The relationship between outpatient department utilisation and non-hospital ambulatory care in Austria

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Abstract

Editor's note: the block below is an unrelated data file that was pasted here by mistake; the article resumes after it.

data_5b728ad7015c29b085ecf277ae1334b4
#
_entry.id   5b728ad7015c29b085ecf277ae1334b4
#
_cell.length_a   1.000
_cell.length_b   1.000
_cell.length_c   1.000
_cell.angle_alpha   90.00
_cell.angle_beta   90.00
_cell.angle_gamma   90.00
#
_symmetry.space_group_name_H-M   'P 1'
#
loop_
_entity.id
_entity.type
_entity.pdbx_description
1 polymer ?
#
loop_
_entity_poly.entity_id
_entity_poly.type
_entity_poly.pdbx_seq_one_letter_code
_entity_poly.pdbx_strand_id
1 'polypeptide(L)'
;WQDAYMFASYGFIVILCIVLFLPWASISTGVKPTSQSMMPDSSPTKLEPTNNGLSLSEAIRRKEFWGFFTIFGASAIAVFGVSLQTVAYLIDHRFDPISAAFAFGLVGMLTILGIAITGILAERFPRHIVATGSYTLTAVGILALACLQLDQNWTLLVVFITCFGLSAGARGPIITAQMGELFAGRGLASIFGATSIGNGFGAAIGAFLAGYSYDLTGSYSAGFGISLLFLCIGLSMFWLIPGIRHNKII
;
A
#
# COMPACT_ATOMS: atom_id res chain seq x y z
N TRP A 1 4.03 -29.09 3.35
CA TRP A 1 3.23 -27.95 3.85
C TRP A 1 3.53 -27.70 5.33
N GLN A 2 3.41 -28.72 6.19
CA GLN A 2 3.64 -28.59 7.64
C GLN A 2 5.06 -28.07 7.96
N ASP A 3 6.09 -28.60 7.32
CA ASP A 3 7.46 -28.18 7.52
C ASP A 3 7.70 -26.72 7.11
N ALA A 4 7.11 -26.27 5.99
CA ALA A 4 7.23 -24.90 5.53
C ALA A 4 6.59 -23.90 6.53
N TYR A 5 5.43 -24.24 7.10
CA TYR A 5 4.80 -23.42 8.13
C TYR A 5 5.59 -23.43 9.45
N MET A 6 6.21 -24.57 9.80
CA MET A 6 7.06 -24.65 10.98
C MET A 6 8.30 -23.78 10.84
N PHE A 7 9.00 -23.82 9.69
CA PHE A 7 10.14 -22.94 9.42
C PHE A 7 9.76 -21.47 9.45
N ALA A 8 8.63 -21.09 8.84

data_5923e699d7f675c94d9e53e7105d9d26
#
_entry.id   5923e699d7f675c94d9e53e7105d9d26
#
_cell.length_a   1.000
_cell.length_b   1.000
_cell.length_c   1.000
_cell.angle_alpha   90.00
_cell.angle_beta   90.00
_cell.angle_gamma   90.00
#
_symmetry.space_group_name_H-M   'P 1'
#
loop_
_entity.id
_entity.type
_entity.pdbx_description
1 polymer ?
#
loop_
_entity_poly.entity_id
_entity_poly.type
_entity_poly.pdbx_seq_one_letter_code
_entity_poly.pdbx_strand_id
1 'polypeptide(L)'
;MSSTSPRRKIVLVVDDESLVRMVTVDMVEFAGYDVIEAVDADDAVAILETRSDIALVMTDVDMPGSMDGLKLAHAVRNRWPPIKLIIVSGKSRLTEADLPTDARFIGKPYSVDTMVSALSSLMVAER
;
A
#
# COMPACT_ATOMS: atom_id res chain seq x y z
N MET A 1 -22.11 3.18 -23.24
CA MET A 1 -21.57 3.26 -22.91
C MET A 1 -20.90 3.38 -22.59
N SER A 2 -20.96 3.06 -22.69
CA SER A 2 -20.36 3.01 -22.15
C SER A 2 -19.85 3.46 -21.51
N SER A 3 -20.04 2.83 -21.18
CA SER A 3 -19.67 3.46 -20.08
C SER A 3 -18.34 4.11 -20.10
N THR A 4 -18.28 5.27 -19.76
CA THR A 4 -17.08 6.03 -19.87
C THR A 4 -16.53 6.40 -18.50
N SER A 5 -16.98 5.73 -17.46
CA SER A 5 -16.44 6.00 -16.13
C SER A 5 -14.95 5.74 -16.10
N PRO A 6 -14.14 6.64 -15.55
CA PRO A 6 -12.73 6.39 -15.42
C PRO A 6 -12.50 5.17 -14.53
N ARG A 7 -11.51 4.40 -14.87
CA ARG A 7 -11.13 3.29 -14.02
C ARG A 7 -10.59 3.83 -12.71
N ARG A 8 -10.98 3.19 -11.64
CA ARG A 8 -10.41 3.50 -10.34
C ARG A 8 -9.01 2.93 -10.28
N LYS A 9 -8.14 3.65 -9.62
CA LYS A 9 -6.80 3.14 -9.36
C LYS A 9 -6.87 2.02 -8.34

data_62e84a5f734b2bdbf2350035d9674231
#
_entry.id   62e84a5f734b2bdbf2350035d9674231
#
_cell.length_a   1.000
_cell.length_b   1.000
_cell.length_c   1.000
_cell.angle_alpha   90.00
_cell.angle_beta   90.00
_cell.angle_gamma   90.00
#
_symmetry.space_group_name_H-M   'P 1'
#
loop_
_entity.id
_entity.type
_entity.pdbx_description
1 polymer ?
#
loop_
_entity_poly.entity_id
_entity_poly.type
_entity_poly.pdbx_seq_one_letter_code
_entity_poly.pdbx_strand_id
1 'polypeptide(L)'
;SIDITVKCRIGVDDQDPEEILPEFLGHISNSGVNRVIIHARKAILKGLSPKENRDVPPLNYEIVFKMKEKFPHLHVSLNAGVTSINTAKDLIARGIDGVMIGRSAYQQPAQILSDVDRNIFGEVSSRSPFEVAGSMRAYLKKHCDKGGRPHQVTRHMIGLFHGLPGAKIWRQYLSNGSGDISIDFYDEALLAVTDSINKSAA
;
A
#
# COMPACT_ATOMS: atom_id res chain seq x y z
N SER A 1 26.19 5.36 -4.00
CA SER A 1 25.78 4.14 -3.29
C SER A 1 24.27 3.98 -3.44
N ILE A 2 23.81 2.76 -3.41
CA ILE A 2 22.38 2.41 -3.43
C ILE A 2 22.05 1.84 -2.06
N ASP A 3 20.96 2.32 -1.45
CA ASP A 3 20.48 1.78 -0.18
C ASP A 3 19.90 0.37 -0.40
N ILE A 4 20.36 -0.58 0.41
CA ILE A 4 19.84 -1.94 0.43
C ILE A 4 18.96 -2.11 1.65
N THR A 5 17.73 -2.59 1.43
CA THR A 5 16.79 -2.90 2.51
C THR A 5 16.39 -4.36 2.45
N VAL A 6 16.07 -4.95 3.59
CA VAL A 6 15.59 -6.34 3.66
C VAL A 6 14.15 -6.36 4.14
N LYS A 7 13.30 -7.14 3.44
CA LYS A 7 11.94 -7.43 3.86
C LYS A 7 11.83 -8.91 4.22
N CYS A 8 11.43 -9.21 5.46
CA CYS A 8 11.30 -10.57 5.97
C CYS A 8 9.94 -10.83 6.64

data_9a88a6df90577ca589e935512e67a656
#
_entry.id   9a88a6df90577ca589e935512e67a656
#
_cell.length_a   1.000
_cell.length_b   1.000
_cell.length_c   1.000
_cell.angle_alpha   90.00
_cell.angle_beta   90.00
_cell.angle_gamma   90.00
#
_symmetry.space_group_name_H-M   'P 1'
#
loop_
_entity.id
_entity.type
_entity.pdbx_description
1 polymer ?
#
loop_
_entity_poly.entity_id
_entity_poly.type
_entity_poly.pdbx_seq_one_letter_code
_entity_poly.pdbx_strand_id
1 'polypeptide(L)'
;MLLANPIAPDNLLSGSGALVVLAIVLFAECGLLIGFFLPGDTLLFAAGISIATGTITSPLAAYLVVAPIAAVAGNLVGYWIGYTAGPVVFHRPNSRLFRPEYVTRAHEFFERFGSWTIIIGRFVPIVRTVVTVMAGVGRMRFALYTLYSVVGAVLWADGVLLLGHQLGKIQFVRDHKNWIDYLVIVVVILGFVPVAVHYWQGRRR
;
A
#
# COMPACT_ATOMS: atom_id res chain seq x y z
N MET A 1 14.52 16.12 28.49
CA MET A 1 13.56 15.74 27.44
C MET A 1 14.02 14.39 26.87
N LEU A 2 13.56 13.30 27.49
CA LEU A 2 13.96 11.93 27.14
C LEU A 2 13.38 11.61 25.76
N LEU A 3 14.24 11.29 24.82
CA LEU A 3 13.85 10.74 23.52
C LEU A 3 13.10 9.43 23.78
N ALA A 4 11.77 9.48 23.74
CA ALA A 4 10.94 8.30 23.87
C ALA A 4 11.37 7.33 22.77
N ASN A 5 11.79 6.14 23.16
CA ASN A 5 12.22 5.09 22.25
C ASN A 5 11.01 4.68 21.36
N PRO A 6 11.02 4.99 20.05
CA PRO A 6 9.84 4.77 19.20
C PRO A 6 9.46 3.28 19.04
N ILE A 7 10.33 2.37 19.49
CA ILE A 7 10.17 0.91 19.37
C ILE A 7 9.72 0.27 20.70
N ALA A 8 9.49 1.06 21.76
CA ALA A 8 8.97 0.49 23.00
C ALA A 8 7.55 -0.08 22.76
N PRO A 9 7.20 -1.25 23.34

Background: Coordinated health service utilisation in the ambulatory care sector is of major interest from a health policy perspective. This ecological study investigates the interplay between medical care utilisation in hospital outpatient departments and in freestanding physician practices by drawing on the example of the Austrian healthcare system, which is standing out due to three features: ambulatory care is provided by both free-standing public (contract) and private (non-contract) practitioners; medical specialists operate in free-standing physician practices and in hospital outpatient departments; essentially, no gatekeeping is in place. As the ongoing health care reform aims to strengthen the primary care sector, we investigate whether in the current system care in general practitioner and specialist physician practices is in a substitutive, complementary or independent relation with medical care in outpatient departments. Methods: Hypotheses were tested using ordinary least square regression analysis based on administrative data of all Austrian districts with a hospital department in 2010, including a proxy for actual utilisation rather than physician headcount. Results: Controlling for socio-demographic and geographic characteristics and inpatient activity, we find that a higher level of care provision by contract GPs is associated with lower use of hospital outpatient departments on the district level. In contrast, a higher level of care by non-contract specialists is related to a higher utilization in outpatient departments. Conclusion: While care by non-contract specialists seems to be in a complementary and potentially demand-inducing relation with outpatient departments, primary care by contract GPs appears to be capable of replacing care in outpatient departments.

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